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Bentley v Hocking


[2018] QSC 43





Bentley v Hocking [2018] QSC 43








No 1762 of 2018




Originating Application


19 February 2018 (ex tempore)




19 February 2018


Atkinson J


Application dismissed


EQUITY – EQUITABLE REMEDIES – INJUNCTIONS – INTERLOCUTORY INJUNCTIONS – INJUNCTIONS TO PRESERVE STATUS QUO OR PROPERTY PENDING DETERMINATION OF RIGHTS – OTHER CASES – where the applicant is a co-owner of a horse – where a majority of co-owners have resolved via correspondence to sell the horse – where the managing owner proposes to sell the horse at auction – where the applicant claims that a meeting was required to be held to resolve that the horse be sold – whether the applicant is entitled to an injunction restraining sale of the horse

CONTRACTS – GENERAL CONTRACTUAL PRINCIPLES – CONSTRUCTION AND INTERPRETATION OF CONTRACTS – INTERPRETATION OF MISCELLANEOUS CONTRACTS AND OTHER MATTERS – where the parties were subject to a co-owner agreement provided by Racing Australia – where clause 2.1 of the co-owner agreement provided that no meetings were required to be held but that reasonable notice must be given when decisions requiring majority consent are made – where clause 2.3 of the co-owner agreement provided that decisions requiring majority consent may be decided at a meeting of the co-owners – where the applicant claims that a meeting was required for majority consent to be given by the co-owners to sale of the horse – whether a meeting of the co-owners was required for majority consent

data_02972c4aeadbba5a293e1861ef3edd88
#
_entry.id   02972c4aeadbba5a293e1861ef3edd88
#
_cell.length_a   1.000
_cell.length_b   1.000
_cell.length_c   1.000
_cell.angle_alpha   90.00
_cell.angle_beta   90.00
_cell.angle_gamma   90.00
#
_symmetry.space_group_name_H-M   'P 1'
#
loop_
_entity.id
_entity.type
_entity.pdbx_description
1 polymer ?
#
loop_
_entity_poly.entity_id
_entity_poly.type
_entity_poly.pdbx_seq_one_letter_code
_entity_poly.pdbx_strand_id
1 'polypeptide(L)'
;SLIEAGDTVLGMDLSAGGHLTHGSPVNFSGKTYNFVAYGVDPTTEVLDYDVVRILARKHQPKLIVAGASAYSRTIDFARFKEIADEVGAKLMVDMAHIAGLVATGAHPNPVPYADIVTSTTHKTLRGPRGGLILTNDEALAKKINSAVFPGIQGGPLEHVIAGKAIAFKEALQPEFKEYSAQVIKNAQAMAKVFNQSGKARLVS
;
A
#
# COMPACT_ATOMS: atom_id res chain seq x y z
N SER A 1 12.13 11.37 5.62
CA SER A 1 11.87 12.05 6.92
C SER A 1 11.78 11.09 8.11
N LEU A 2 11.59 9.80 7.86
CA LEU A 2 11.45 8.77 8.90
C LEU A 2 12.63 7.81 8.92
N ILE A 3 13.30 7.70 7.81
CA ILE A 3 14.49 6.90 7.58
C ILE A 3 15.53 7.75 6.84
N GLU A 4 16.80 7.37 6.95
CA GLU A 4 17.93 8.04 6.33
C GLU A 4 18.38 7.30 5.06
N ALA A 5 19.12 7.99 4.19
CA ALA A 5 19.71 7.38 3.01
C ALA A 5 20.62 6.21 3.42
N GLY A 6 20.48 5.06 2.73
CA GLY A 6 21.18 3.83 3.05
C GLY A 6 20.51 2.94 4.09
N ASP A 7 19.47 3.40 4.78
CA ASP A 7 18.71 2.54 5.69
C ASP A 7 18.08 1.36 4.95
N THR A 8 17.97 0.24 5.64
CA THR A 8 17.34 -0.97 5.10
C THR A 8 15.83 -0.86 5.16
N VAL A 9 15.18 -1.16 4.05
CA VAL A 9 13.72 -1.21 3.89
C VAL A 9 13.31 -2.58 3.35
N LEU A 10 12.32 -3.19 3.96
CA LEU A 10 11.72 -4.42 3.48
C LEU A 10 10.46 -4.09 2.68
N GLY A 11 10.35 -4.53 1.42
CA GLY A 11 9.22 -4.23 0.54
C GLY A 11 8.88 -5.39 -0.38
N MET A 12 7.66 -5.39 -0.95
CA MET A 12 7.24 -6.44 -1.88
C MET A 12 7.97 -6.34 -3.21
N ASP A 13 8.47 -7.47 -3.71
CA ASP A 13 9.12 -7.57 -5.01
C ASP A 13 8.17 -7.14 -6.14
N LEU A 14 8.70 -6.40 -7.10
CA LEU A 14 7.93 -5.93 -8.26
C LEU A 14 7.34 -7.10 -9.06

V Pennisi (sol) for the applicant

The respondent appeared on his own behalf


V Pennisi & Associates for the applicant

The respondent appeared on his own behalf

  1. My order is that the originating application be dismissed.  These are my reasons. 
  2. The applicant, Naomi Bentley, has applied for an injunction restraining the respondent, Michael Hocking, from selling a horse named Trenchant Love at auction with bloodstockauction.com on 20 February 2018.  Ms Bentley is one of a number of co-owners of that horse, which appears also to be known by the name Archer’s Paradox.  There is a document before me, exhibit 2, setting out the names and contact details of the co-owners.  They show that Ms Bentley owns 10 per cent of the horse. 
  3. The co-ownership of the horse is governed by a standard co-owner agreement provided by Racing Australia.  The relevant paragraph is paragraph 3.6, which provides that the managing owner can only make and/or action certain decisions on behalf of the co-owners with majority consent.  One of these decisions, under paragraph 3.6(e), is a decision to offer the whole of the horse for sale.  It appears, from exhibit 1, that a majority of the owners, owning some 60 per cent, not including Mr Hocking, have requested that the horse be sold.  It is clear that there is majority consent for the sale of the horse.  A decision to sell the horse does not need unanimous consent or, indeed, any special consent.